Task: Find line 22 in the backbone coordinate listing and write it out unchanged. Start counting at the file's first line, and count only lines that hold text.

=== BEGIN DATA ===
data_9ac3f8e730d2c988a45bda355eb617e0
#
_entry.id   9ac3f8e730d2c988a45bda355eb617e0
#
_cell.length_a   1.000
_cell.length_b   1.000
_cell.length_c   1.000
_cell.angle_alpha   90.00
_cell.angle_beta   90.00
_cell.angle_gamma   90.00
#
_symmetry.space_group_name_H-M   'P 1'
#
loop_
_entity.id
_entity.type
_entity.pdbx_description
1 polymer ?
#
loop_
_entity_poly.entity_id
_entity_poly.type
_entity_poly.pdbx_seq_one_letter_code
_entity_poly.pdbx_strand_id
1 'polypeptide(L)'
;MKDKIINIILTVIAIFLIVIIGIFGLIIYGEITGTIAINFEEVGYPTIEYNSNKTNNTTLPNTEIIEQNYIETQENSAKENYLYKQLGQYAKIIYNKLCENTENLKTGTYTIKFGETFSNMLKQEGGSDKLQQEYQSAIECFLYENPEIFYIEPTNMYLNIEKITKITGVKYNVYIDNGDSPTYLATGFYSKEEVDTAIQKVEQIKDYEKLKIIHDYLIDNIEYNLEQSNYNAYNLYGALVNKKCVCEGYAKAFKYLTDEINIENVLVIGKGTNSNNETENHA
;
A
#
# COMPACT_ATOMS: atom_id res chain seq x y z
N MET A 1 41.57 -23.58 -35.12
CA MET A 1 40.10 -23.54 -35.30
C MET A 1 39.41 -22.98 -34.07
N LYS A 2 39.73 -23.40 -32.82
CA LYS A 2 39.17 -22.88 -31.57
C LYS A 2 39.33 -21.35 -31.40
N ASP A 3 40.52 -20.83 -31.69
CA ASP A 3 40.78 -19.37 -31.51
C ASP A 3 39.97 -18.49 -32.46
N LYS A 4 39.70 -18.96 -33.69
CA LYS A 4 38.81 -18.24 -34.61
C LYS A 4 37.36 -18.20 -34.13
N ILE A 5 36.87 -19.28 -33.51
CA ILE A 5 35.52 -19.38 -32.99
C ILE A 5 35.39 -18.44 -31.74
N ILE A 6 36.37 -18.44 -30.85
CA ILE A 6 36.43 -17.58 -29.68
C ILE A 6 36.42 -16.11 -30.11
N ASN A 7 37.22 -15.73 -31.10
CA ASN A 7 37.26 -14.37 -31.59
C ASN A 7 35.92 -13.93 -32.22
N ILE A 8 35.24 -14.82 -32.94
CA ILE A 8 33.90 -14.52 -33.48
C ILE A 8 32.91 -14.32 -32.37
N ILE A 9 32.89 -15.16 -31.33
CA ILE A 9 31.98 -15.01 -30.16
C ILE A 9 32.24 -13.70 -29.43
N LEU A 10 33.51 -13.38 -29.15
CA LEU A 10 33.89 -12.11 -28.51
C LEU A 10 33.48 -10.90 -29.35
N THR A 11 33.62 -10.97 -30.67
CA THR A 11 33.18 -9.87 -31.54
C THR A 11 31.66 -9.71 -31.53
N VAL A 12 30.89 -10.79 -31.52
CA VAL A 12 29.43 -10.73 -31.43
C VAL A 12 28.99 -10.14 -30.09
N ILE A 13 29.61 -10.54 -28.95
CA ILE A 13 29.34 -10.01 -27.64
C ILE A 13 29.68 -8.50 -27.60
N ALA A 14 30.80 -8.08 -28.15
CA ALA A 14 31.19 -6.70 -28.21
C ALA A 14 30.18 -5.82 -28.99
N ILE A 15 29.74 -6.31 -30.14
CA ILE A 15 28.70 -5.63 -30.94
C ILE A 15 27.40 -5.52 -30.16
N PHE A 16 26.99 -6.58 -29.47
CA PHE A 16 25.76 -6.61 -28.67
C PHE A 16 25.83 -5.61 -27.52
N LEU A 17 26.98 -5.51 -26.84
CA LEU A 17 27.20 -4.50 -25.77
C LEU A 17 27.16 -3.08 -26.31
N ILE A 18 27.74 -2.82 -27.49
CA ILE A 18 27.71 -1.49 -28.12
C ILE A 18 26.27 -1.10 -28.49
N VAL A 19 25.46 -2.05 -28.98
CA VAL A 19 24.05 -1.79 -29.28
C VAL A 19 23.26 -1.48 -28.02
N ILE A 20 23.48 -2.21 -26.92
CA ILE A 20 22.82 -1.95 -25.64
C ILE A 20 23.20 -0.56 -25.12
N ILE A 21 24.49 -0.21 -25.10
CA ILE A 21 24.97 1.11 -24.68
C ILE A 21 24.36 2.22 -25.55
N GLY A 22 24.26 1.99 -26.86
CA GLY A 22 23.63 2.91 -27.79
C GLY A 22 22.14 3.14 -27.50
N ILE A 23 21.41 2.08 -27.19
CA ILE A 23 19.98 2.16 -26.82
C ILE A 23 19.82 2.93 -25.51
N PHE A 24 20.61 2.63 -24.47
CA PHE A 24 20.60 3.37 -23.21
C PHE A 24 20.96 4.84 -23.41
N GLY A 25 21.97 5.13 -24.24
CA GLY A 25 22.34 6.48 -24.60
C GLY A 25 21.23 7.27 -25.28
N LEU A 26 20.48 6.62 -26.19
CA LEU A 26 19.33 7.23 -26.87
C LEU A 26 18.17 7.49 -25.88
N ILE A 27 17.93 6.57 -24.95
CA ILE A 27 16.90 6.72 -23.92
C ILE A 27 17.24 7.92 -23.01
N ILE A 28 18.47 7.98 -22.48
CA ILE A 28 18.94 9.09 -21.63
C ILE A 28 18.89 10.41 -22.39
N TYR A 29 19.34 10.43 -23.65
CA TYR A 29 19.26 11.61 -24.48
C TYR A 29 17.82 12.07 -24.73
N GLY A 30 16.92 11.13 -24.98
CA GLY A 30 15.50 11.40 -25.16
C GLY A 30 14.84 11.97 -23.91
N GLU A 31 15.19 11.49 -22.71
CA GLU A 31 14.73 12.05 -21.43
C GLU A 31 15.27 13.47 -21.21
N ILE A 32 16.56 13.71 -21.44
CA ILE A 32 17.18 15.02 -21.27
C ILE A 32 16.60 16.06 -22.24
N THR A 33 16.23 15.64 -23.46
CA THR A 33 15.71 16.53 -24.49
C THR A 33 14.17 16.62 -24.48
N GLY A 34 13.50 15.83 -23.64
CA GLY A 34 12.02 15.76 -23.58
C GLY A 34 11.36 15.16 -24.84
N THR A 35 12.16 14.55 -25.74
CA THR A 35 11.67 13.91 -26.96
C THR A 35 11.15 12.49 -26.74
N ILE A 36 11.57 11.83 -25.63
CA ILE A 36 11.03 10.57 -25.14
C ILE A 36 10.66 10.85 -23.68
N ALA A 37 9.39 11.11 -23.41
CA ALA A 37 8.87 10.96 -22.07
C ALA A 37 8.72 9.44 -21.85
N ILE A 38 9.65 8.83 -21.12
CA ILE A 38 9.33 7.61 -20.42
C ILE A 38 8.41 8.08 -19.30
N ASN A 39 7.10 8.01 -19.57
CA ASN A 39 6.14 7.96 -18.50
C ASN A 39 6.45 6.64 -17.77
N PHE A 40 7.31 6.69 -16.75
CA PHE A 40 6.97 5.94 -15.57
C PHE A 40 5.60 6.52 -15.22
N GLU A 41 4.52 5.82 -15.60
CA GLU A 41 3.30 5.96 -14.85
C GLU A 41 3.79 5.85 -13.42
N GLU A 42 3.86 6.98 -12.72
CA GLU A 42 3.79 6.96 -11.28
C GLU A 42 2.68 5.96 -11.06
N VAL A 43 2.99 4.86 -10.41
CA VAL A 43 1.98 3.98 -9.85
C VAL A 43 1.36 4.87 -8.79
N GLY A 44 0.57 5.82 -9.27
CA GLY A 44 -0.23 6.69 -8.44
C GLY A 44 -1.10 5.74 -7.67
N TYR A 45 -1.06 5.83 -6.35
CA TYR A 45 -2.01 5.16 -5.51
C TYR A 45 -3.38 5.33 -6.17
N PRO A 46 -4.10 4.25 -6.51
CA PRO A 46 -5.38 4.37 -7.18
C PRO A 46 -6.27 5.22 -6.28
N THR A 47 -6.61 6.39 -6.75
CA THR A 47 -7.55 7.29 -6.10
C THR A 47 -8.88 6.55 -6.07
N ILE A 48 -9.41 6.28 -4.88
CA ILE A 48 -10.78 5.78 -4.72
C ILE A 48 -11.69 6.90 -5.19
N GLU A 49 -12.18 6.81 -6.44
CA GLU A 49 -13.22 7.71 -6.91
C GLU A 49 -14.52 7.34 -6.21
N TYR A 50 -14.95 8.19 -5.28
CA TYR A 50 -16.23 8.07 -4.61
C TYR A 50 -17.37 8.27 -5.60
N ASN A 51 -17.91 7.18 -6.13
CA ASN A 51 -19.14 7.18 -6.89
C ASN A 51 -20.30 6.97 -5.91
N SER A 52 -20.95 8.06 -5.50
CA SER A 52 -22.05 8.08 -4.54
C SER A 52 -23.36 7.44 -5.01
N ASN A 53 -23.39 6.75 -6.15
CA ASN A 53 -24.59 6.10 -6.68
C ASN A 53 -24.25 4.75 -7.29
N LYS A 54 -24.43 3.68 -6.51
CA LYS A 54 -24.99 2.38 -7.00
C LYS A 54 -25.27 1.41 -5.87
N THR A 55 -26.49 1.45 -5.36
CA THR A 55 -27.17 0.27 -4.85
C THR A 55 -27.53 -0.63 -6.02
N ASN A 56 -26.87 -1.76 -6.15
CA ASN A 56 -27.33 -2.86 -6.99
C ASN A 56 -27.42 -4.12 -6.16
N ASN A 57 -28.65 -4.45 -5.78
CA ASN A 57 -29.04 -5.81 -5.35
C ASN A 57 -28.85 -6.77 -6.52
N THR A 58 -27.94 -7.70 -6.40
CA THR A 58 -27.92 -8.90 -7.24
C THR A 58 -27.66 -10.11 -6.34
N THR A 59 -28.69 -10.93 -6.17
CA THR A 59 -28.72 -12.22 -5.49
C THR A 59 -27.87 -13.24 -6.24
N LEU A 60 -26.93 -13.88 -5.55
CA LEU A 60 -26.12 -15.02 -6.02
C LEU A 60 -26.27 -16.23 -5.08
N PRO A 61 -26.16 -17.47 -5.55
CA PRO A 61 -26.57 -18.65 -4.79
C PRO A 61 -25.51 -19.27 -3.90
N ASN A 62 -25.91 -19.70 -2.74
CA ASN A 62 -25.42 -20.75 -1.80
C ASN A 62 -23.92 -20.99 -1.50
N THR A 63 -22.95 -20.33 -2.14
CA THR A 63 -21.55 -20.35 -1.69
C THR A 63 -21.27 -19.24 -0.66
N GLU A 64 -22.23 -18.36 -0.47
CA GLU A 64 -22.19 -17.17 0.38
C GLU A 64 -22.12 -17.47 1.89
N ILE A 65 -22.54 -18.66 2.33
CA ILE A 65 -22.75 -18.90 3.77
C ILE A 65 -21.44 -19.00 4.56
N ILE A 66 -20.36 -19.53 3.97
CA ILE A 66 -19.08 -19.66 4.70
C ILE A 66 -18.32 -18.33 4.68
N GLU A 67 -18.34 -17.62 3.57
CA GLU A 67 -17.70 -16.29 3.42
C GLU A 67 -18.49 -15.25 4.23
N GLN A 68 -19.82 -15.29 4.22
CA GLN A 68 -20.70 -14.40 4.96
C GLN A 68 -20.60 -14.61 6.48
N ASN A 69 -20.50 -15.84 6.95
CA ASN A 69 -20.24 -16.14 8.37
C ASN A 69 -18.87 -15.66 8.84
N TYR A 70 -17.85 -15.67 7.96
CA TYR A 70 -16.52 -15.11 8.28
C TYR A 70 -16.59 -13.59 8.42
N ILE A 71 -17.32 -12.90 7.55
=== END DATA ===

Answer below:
_entity_poly.type